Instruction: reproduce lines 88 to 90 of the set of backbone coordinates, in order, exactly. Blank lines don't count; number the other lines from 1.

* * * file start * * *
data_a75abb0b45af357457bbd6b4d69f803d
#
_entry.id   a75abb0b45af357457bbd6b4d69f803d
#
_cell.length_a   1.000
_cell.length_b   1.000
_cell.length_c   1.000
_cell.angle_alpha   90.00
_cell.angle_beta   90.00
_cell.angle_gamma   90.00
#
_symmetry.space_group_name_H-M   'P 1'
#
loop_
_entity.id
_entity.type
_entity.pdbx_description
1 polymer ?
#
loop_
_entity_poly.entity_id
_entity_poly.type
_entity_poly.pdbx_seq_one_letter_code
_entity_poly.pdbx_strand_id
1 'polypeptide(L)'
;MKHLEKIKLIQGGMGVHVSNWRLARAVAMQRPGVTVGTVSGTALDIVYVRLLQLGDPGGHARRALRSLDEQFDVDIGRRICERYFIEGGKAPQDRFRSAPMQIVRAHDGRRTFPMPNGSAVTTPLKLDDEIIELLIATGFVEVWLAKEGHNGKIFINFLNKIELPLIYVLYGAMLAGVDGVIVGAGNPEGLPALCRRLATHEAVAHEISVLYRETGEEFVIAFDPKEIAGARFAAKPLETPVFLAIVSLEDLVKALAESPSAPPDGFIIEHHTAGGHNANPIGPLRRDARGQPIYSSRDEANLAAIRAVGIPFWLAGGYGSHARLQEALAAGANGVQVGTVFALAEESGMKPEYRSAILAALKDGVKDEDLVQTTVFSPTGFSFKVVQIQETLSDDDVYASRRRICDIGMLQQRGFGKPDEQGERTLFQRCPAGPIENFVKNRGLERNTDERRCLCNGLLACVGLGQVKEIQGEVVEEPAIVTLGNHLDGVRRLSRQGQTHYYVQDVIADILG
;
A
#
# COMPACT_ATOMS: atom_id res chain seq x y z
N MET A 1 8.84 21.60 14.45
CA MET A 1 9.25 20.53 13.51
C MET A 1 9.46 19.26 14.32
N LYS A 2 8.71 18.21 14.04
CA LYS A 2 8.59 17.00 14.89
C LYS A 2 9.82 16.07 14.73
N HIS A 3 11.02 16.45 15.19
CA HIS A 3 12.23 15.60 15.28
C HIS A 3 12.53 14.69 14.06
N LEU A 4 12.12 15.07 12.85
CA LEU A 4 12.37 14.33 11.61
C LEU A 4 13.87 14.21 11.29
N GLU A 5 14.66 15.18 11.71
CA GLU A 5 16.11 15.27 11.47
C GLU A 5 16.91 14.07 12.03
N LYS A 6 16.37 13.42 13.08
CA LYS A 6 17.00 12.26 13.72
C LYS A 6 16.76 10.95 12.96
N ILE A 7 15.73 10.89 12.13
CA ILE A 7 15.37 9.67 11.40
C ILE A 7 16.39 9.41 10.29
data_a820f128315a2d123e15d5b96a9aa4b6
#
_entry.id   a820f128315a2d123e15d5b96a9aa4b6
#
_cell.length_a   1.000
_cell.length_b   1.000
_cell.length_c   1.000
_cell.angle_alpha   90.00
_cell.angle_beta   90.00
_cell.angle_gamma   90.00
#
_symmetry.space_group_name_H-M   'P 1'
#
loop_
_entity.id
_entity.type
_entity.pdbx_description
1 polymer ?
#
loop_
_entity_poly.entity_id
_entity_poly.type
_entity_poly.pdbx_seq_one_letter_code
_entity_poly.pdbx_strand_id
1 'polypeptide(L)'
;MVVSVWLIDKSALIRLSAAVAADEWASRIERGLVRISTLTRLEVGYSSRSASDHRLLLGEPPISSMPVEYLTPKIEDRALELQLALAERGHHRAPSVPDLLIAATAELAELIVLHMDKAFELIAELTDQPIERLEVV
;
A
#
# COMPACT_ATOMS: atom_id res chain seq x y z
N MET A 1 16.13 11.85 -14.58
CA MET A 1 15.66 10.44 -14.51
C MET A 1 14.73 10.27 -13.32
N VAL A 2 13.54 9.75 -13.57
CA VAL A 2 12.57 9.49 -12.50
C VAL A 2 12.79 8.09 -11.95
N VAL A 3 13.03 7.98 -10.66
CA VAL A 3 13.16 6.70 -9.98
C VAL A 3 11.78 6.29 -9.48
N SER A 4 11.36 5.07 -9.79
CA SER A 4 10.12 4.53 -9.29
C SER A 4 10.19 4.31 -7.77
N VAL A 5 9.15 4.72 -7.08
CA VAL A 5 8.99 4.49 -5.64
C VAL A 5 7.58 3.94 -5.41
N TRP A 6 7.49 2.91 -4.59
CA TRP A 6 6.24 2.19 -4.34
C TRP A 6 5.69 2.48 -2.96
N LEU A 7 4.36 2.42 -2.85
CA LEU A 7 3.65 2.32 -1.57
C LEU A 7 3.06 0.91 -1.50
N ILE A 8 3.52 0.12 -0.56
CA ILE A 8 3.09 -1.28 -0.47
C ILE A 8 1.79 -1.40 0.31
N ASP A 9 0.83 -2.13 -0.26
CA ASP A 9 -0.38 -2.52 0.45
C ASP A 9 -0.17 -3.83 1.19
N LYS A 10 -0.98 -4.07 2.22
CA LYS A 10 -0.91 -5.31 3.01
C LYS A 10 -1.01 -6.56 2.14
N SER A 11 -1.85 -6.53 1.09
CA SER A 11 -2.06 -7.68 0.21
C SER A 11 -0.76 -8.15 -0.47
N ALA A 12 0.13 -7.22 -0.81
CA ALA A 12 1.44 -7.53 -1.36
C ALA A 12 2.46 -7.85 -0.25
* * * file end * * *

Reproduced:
N VAL A 3 13.03 7.98 -10.66
CA VAL A 3 13.16 6.70 -9.98
C VAL A 3 11.78 6.29 -9.48